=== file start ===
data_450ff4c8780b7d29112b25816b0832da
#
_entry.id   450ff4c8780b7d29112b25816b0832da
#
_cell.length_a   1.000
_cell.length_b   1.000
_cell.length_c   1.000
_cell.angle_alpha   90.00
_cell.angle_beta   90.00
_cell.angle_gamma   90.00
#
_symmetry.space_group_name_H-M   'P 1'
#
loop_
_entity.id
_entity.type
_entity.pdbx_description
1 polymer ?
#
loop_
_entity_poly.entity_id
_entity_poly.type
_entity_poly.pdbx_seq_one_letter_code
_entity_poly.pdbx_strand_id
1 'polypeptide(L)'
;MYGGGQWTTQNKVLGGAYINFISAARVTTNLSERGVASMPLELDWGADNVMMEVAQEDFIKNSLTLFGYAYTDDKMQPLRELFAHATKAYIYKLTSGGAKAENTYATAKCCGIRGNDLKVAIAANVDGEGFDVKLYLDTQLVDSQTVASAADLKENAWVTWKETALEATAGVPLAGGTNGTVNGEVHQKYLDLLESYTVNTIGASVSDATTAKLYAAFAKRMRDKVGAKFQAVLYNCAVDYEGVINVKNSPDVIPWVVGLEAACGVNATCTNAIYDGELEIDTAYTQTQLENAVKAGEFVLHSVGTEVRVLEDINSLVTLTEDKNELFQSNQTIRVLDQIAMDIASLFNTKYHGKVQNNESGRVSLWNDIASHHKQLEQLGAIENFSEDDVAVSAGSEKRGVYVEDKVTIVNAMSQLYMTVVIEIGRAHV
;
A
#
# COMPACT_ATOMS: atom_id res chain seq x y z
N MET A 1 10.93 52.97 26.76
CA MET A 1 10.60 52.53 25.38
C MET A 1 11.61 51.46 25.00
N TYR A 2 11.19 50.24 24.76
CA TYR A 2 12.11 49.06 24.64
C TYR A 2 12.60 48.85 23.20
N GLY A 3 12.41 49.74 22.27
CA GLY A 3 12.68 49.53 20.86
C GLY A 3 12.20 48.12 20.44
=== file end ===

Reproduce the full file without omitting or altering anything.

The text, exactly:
data_450ff4c8780b7d29112b25816b0832da
#
_entry.id   450ff4c8780b7d29112b25816b0832da
#
_cell.length_a   1.000
_cell.length_b   1.000
_cell.length_c   1.000
_cell.angle_alpha   90.00
_cell.angle_beta   90.00
_cell.angle_gamma   90.00
#
_symmetry.space_group_name_H-M   'P 1'
#
loop_
_entity.id
_entity.type
_entity.pdbx_description
1 polymer ?
#
loop_
_entity_poly.entity_id
_entity_poly.type
_entity_poly.pdbx_seq_one_letter_code
_entity_poly.pdbx_strand_id
1 'polypeptide(L)'
;MYGGGQWTTQNKVLGGAYINFISAARVTTNLSERGVASMPLELDWGADNVMMEVAQEDFIKNSLTLFGYAYTDDKMQPLRELFAHATKAYIYKLTSGGAKAENTYATAKCCGIRGNDLKVAIAANVDGEGFDVKLYLDTQLVDSQTVASAADLKENAWVTWKETALEATAGVPLAGGTNGTVNGEVHQKYLDLLESYTVNTIGASVSDATTAKLYAAFAKRMRDKVGAKFQAVLYNCAVDYEGVINVKNSPDVIPWVVGLEAACGVNATCTNAIYDGELEIDTAYTQTQLENAVKAGEFVLHSVGTEVRVLEDINSLVTLTEDKNELFQSNQTIRVLDQIAMDIASLFNTKYHGKVQNNESGRVSLWNDIASHHKQLEQLGAIENFSEDDVAVSAGSEKRGVYVEDKVTIVNAMSQLYMTVVIEIGRAHV
;
A
#
# COMPACT_ATOMS: atom_id res chain seq x y z
N MET A 1 10.93 52.97 26.76
CA MET A 1 10.60 52.53 25.38
C MET A 1 11.61 51.46 25.00
N TYR A 2 11.19 50.24 24.76
CA TYR A 2 12.11 49.06 24.64
C TYR A 2 12.60 48.85 23.20
N GLY A 3 12.41 49.74 22.27
CA GLY A 3 12.68 49.53 20.86
C GLY A 3 12.20 48.12 20.44